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A whole world in a fly

Simon Willis finds a man who collects hoverflies, unlocking a world of wonder

Simon Willis | May/June 2014

ENGLISH TITLE  The Fly Trap 
AUTHOR  Fredrik Sjoberg 
ORIGINAL LANGUAGE  Swedish 
TRANSLATOR  Thomas Teal 

If you were to make a list of unlikely subjects to lure readers, hoverflies might be near the top. But that hasn’t stopped this book becoming a bestseller in Sweden. Fredrik Sjöberg is an entomologist and hoverflies are his thing, specifically those found on the island in the Stockholm archipelago where he lives. Bugged, so to speak, by the narrowness of his obsession, he casts his net for an explanation, and ends up with a buzzing swarm of meditations—touching on everything from the fiction of D.H. Lawrence to the paintings of Rembrandt—about the value of limits, and how rich the world can look when viewed from a niche. When tourists on the island ask Sjöberg why he collects flies, he sometimes says it’s about slowing down. “As soon as I raised the subject, it was as if everyone in the whole world was...a fly collector.”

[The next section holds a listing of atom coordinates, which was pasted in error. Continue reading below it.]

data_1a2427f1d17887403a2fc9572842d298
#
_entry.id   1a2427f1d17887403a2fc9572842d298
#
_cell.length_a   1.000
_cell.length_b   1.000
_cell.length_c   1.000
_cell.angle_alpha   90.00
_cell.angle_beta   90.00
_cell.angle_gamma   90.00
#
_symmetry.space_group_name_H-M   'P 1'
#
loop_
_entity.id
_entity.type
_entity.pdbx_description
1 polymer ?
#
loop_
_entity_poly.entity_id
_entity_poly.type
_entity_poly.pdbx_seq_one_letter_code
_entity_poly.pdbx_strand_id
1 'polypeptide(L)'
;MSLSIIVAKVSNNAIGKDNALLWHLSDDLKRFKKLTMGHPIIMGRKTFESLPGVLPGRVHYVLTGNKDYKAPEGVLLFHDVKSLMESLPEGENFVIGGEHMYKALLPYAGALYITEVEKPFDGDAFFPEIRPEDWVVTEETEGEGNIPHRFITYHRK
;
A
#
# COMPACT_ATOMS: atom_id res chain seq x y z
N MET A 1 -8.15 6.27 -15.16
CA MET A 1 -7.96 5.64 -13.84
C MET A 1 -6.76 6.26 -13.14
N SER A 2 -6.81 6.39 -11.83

One of the pleasures of the book—in Thomas Teal’s brisk and breezy translation—is its fund of stories. Its presiding spirit is the forgotten entomologist René Malaise, whose expeditions took him to Kamchatka and Burma, and whose interests included plate tectonics and the lost city of Atlantis. But his life is also a cautionary tale about spreading yourself too thin. Sjöberg’s insight is that there is freedom in confinement—like “sleeping better with the door closed”—and that our sense of the world’s wonder can be refined by circumscription. Reading an ecosystem is like reading a book: “The more glosses you know, the richer the experience becomes.” Nature’s greatest riddles, he says, are often solved by focusing on its footnotes.

Particular Books, now out

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